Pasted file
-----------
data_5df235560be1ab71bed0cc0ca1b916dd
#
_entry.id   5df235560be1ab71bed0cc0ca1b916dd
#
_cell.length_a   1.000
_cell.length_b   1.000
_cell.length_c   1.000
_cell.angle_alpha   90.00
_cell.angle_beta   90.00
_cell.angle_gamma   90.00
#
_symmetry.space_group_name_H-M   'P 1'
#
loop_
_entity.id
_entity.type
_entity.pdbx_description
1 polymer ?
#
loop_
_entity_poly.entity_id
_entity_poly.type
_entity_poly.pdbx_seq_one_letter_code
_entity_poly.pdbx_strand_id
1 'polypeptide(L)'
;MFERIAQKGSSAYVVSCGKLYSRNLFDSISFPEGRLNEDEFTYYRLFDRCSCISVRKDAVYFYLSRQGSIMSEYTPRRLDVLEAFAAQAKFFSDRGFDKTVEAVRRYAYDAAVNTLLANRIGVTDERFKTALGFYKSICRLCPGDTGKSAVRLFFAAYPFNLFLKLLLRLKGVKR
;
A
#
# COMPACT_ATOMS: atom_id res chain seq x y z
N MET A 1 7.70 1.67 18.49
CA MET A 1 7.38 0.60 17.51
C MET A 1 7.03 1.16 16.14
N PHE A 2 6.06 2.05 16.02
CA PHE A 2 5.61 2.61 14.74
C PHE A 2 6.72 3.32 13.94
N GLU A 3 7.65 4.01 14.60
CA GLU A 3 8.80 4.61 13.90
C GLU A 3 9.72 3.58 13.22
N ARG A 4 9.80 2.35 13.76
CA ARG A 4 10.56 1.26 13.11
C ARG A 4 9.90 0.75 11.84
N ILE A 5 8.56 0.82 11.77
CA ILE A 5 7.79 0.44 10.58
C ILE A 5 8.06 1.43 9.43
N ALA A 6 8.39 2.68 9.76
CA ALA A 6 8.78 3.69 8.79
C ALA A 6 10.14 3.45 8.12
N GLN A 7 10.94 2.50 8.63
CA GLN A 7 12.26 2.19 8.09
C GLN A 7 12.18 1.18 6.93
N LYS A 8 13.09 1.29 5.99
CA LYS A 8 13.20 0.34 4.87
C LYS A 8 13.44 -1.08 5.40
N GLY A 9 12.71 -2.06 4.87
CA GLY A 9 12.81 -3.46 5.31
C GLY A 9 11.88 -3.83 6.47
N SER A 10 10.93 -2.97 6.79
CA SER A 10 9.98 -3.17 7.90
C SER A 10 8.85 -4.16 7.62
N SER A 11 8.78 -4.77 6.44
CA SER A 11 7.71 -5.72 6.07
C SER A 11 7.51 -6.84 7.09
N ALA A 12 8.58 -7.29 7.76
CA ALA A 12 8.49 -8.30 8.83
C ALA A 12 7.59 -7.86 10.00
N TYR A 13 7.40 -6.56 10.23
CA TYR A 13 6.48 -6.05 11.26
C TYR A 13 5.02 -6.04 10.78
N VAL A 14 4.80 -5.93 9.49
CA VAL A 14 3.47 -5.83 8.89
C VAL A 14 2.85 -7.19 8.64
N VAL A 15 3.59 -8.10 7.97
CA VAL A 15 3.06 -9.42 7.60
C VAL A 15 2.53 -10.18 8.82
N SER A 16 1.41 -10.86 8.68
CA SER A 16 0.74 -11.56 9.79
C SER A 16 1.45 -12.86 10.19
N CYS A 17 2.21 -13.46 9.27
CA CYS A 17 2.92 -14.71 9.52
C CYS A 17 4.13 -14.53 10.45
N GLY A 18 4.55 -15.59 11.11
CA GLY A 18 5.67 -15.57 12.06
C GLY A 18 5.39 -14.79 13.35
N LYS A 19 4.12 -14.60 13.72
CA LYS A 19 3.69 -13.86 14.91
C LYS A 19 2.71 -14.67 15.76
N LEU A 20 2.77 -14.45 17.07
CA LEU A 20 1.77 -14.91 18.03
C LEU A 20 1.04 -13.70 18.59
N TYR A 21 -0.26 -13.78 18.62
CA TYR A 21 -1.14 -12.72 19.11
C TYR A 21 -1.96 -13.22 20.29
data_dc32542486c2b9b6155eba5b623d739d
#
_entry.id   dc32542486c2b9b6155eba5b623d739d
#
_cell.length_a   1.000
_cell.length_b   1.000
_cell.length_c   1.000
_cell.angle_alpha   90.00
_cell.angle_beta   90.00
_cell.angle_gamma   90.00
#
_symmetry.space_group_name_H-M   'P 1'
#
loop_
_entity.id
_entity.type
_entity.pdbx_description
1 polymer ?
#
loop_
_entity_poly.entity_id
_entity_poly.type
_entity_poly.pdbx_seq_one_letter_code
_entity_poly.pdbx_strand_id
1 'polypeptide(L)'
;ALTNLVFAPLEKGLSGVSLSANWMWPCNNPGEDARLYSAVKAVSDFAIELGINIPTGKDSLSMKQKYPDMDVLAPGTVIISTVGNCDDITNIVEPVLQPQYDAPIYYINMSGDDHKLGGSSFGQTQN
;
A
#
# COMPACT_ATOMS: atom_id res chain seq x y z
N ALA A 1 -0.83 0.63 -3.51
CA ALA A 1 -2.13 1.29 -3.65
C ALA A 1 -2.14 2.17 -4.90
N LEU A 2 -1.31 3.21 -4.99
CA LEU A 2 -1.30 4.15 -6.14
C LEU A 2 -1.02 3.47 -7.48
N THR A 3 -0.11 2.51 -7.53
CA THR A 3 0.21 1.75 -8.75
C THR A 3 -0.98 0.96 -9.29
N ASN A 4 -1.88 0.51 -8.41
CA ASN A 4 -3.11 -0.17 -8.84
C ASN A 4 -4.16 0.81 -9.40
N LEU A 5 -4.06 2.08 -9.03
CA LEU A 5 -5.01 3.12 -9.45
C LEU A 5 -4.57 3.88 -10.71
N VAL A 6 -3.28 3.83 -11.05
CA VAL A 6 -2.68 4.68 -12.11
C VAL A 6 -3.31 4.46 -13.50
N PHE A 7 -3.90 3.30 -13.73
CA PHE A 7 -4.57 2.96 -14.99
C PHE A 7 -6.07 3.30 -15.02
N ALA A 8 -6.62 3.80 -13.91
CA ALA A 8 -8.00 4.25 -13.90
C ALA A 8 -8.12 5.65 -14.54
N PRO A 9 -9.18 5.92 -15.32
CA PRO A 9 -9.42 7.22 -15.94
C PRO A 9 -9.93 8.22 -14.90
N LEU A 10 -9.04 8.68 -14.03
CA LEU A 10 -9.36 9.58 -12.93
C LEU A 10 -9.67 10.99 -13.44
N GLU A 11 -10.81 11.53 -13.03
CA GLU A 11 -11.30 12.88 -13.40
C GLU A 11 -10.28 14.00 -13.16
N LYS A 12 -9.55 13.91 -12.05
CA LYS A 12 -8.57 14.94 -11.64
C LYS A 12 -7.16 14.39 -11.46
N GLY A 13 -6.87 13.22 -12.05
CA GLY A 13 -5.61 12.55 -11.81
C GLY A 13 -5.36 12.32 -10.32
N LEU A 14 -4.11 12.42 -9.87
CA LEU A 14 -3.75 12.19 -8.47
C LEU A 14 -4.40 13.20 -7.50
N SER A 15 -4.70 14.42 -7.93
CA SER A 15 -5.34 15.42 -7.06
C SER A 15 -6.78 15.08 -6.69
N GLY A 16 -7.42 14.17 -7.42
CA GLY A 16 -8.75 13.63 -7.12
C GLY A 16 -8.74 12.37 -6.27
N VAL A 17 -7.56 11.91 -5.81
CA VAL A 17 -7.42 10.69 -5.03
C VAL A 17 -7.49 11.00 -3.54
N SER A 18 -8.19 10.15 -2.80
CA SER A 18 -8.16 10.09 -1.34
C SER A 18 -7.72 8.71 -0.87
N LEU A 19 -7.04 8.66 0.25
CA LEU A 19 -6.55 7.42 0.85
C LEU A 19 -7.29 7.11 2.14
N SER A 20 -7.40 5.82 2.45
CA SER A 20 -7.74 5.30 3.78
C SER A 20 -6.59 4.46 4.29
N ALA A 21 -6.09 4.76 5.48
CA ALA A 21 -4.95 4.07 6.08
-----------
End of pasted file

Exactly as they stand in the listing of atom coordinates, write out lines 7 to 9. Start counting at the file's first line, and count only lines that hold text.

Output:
_cell.length_c   1.000
_cell.angle_alpha   90.00
_cell.angle_beta   90.00